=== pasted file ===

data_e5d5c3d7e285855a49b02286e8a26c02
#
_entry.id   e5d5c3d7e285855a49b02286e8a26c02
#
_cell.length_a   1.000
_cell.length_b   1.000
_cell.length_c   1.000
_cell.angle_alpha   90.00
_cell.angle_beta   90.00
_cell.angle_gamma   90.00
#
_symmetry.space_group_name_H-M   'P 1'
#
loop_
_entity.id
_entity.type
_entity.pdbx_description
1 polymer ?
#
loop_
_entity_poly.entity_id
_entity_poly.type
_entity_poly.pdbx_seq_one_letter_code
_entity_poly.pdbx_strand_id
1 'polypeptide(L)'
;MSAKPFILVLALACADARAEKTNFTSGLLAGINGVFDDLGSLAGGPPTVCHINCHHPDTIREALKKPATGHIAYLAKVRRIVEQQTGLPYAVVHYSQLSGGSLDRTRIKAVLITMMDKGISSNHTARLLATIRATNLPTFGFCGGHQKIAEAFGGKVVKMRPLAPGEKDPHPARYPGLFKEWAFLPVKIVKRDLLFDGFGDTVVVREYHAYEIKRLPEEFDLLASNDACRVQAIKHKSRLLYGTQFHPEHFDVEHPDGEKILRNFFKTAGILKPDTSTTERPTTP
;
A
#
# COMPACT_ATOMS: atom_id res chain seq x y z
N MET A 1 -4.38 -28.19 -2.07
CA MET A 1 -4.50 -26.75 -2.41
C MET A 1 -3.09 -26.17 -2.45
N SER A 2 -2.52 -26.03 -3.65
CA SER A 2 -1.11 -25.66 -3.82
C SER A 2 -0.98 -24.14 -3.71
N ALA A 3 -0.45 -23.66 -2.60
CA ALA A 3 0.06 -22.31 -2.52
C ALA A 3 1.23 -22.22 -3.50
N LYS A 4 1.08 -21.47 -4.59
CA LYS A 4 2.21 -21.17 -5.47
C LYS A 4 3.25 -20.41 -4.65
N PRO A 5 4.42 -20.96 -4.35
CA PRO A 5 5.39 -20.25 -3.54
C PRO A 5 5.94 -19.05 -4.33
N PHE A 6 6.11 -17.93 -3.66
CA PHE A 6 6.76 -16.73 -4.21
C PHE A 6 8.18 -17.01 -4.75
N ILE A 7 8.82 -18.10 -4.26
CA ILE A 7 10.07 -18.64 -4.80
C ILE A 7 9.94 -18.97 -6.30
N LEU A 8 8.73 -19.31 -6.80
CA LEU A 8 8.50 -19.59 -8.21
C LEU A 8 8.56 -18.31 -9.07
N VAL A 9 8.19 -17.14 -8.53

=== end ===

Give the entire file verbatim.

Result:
data_e5d5c3d7e285855a49b02286e8a26c02
#
_entry.id   e5d5c3d7e285855a49b02286e8a26c02
#
_cell.length_a   1.000
_cell.length_b   1.000
_cell.length_c   1.000
_cell.angle_alpha   90.00
_cell.angle_beta   90.00
_cell.angle_gamma   90.00
#
_symmetry.space_group_name_H-M   'P 1'
#
loop_
_entity.id
_entity.type
_entity.pdbx_description
1 polymer ?
#
loop_
_entity_poly.entity_id
_entity_poly.type
_entity_poly.pdbx_seq_one_letter_code
_entity_poly.pdbx_strand_id
1 'polypeptide(L)'
;MSAKPFILVLALACADARAEKTNFTSGLLAGINGVFDDLGSLAGGPPTVCHINCHHPDTIREALKKPATGHIAYLAKVRRIVEQQTGLPYAVVHYSQLSGGSLDRTRIKAVLITMMDKGISSNHTARLLATIRATNLPTFGFCGGHQKIAEAFGGKVVKMRPLAPGEKDPHPARYPGLFKEWAFLPVKIVKRDLLFDGFGDTVVVREYHAYEIKRLPEEFDLLASNDACRVQAIKHKSRLLYGTQFHPEHFDVEHPDGEKILRNFFKTAGILKPDTSTTERPTTP
;
A
#
# COMPACT_ATOMS: atom_id res chain seq x y z
N MET A 1 -4.38 -28.19 -2.07
CA MET A 1 -4.50 -26.75 -2.41
C MET A 1 -3.09 -26.17 -2.45
N SER A 2 -2.52 -26.03 -3.65
CA SER A 2 -1.11 -25.66 -3.82
C SER A 2 -0.98 -24.14 -3.71
N ALA A 3 -0.45 -23.66 -2.60
CA ALA A 3 0.06 -22.31 -2.52
C ALA A 3 1.23 -22.22 -3.50
N LYS A 4 1.08 -21.47 -4.59
CA LYS A 4 2.21 -21.17 -5.47
C LYS A 4 3.25 -20.41 -4.65
N PRO A 5 4.42 -20.96 -4.35
CA PRO A 5 5.39 -20.25 -3.54
C PRO A 5 5.94 -19.05 -4.33
N PHE A 6 6.11 -17.93 -3.66
CA PHE A 6 6.76 -16.73 -4.21
C PHE A 6 8.18 -17.01 -4.75
N ILE A 7 8.82 -18.10 -4.26
CA ILE A 7 10.07 -18.64 -4.80
C ILE A 7 9.94 -18.97 -6.30
N LEU A 8 8.73 -19.31 -6.80
CA LEU A 8 8.50 -19.59 -8.21
C LEU A 8 8.56 -18.31 -9.07
N VAL A 9 8.19 -17.14 -8.53